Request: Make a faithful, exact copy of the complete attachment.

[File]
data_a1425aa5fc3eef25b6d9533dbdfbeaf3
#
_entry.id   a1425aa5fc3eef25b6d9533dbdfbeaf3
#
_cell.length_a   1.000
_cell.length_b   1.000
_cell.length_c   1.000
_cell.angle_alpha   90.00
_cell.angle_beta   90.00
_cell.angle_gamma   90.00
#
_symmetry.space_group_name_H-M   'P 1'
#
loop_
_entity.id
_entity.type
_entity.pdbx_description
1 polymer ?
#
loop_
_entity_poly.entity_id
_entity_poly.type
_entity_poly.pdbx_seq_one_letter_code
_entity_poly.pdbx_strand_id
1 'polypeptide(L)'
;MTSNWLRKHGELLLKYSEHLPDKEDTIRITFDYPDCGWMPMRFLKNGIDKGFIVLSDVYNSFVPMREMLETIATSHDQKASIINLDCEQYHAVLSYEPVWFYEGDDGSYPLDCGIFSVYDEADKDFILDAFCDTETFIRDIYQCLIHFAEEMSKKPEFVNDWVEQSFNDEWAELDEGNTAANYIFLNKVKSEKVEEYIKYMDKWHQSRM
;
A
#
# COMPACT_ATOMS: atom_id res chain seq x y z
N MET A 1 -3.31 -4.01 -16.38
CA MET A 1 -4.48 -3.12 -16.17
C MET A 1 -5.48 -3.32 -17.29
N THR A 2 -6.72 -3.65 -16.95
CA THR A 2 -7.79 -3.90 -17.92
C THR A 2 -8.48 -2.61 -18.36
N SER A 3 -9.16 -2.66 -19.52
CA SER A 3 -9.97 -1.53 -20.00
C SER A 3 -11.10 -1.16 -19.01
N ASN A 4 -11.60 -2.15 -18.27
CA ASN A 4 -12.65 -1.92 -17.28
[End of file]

data_a1425aa5fc3eef25b6d9533dbdfbeaf3
#
_entry.id   a1425aa5fc3eef25b6d9533dbdfbeaf3
#
_cell.length_a   1.000
_cell.length_b   1.000
_cell.length_c   1.000
_cell.angle_alpha   90.00
_cell.angle_beta   90.00
_cell.angle_gamma   90.00
#
_symmetry.space_group_name_H-M   'P 1'
#
loop_
_entity.id
_entity.type
_entity.pdbx_description
1 polymer ?
#
loop_
_entity_poly.entity_id
_entity_poly.type
_entity_poly.pdbx_seq_one_letter_code
_entity_poly.pdbx_strand_id
1 'polypeptide(L)'
;MTSNWLRKHGELLLKYSEHLPDKEDTIRITFDYPDCGWMPMRFLKNGIDKGFIVLSDVYNSFVPMREMLETIATSHDQKASIINLDCEQYHAVLSYEPVWFYEGDDGSYPLDCGIFSVYDEADKDFILDAFCDTETFIRDIYQCLIHFAEEMSKKPEFVNDWVEQSFNDEWAELDEGNTAANYIFLNKVKSEKVEEYIKYMDKWHQSRM
;
A
#
# COMPACT_ATOMS: atom_id res chain seq x y z
N MET A 1 -3.31 -4.01 -16.38
CA MET A 1 -4.48 -3.12 -16.17
C MET A 1 -5.48 -3.32 -17.29
N THR A 2 -6.72 -3.65 -16.95
CA THR A 2 -7.79 -3.90 -17.92
C THR A 2 -8.48 -2.61 -18.36
N SER A 3 -9.16 -2.66 -19.52
CA SER A 3 -9.97 -1.53 -20.00
C SER A 3 -11.10 -1.16 -19.01
N ASN A 4 -11.60 -2.15 -18.27
CA ASN A 4 -12.65 -1.92 -17.28